Project Licences for Animal Testing Explained
In the United Kingdom (UK), animal testing regulations are extremely stringent. In fact, they are considered by many to be the strictest in the world. Before animal testing can occur, a project licence must be granted to the organisation that is guiding the research. There are, however, numerous factors that are considered before a project licence is granted.
Importance of Project Licences
Given the significance of drug development and medical progress that relies on animal testing, regulations are vital to securing the practice. The Home Office supports the premise that to reduce human suffering and death, animal testing must occur. At the same time, if a suitable alternative exists, this should take precedent over animal testing. The Animals Act - also known as the Scientific Procedures Act - was passed in 1986 and this law is applicable to animal testing in the UK. It mandates that an experiment must be governed by three separate licences. The first one is a project licence relevant to the head researcher who essentially supervises and oversees the experimentation. This licence will provide the specifics for the number of live animals that will be used and it also applies to the relevance of each type of animal that is to be used in the experiment. The project licence also applies to the experiment itself and its aims. The second licence involves certification for the agency. This certification is to confirm that the organisation in question has appropriate facilities and that it is adequately staffed to deal with the experiment and the animal testing. The third licence is a personal licence for every single researcher or technician who will be involved in fulfilling the procedural requirements.
Gaining Approval for a Project Licence
Ultimately, it is the Home Office that is responsible for considering an application for an animal testing licence. When considering an application, an investigator representing the company in question must show that the potential negative effects on the animals are lower in comparison with the perceived benefit from the experiment. The Home Office will not grant a project licence for animal testing if the animal is likely to suffer at a level that does not justify the perceived benefit. The Home Office will also refuse a project licence for animal use if there is any non-animal alternative that can quite effectively satisfy the experimental aims. Experiments must also use the absolute minimum number of animals necessary to successfully conduct the research. In addition, researchers must test on those animals that have the lowest level of sensitivity to pain but will still satisfy the aims of the research. Another important consideration is that experiments must minimise the level of pain that can occur. This may mean using pain relievers or anaesthetic where necessary to reduce suffering and distress. All of these aspects are weighed when considering the granting of a project licence. In fact, the UK is the only country that assesses every single licence application with a high level of scrutiny while also conducting a cost-benefit analysis. In addition, trained and qualified inspectors monitor animal testing facilities both on-site and off-site to ensure compliance with UK laws.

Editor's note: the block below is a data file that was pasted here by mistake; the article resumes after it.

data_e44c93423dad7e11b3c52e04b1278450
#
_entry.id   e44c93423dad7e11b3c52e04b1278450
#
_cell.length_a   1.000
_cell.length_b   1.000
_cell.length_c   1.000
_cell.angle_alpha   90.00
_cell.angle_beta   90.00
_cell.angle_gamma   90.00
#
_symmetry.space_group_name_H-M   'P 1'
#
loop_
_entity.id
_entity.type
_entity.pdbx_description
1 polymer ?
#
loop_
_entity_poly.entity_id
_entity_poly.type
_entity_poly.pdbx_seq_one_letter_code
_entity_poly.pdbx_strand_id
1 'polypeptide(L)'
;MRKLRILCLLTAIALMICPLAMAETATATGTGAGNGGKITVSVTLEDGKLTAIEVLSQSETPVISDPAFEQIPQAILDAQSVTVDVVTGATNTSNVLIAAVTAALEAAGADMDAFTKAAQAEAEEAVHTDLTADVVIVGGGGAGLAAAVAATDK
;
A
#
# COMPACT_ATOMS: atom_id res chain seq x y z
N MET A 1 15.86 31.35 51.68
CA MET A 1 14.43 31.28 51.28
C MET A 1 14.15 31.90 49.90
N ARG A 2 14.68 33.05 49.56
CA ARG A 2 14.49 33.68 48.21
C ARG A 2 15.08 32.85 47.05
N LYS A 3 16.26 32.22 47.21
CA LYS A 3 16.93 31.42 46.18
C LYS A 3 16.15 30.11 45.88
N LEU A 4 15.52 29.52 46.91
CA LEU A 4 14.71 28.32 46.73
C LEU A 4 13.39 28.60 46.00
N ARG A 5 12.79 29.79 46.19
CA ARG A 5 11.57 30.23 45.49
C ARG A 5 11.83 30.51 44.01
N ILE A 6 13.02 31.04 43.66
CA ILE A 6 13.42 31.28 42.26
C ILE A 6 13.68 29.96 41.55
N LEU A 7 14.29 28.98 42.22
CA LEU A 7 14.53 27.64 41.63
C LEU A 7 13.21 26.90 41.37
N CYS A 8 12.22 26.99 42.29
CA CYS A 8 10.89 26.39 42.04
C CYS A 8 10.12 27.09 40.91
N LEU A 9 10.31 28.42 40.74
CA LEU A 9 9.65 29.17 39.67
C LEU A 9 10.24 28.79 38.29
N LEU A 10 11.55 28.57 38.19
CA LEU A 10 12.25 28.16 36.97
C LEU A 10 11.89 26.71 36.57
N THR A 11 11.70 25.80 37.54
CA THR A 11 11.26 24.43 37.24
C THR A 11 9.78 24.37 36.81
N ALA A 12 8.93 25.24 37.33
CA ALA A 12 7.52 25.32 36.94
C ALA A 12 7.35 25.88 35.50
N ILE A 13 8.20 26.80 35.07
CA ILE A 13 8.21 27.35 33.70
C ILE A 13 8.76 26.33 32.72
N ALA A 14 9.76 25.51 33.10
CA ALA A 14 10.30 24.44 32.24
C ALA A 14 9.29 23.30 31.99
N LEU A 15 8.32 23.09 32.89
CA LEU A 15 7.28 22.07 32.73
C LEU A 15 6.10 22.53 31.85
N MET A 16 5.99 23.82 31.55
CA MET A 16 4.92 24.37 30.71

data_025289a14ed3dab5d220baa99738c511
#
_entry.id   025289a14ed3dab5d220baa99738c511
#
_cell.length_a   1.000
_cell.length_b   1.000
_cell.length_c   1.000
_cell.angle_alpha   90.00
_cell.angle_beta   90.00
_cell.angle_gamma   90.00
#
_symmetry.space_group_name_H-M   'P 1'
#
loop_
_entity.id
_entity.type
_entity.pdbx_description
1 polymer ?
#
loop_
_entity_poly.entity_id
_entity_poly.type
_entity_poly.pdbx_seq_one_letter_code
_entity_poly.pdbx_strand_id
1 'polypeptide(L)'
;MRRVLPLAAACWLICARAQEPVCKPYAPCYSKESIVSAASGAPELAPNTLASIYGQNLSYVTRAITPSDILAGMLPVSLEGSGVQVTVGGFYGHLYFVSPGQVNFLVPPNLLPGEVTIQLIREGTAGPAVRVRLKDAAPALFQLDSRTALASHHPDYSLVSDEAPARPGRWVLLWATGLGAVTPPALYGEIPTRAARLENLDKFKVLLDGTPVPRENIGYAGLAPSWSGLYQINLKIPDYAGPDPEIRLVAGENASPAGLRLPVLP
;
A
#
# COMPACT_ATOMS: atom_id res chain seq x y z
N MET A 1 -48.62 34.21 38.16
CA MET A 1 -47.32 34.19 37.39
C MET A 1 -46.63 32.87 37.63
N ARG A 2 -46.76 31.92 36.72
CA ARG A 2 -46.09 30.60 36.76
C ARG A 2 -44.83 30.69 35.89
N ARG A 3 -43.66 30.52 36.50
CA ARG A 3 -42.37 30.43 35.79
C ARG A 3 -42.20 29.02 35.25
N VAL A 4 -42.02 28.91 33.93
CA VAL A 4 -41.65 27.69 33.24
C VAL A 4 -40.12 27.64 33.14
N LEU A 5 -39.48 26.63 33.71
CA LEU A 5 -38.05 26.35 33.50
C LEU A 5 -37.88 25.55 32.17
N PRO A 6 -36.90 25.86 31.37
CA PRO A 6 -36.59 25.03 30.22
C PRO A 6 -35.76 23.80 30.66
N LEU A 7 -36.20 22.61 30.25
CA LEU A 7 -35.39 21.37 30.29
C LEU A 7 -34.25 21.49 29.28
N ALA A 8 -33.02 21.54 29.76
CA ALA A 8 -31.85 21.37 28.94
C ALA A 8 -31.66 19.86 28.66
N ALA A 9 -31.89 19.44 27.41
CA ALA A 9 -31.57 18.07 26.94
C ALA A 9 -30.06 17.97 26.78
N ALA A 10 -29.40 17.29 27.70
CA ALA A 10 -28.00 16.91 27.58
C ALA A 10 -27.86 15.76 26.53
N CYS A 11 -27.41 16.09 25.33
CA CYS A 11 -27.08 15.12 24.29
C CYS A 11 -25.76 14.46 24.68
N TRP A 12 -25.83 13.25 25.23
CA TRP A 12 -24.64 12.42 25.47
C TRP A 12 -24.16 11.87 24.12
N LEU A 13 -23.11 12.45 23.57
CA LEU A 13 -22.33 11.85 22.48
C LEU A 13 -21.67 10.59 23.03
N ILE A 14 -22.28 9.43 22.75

Controversy Regarding Project Licensing
Even though there are extremely specific and lengthy requirements for project licence application and approval in the UK, there are still several criticisms of the current system of approval for animal testing. Opponents to the current system believe that the Home Office is too quick to approve an experiment and that it grants project licences without adequate scrutiny to the experimental procedure and the animals used. Those who support the system say this is simply not true and they cite a track record of critical investigation of each project licence granted. Critics also complain that researchers who are presenting their case may inaccurately represent the facts around their research aims and the intended animal testing for experimentation. Others explain that the strict UK system of monitoring and inspections can ensure that any false claims that result in approval of a project licence will be exposed and consequences will be appropriately applied.
Looking Ahead to the Granting of Project Licences
Project licences will likely remain a tightly controlled and extensive process for organisations which intend to carry out animal testing in the UK. In fact, it is expected that the approval process will strengthen rather than wane, particularly as the government places greater emphasis on finding alternatives and reducing animal suffering. While animals can benefit medicine as well as health knowledge and outcomes, their use must remain tightly regulated to ensure that experimentation is ethical and humane.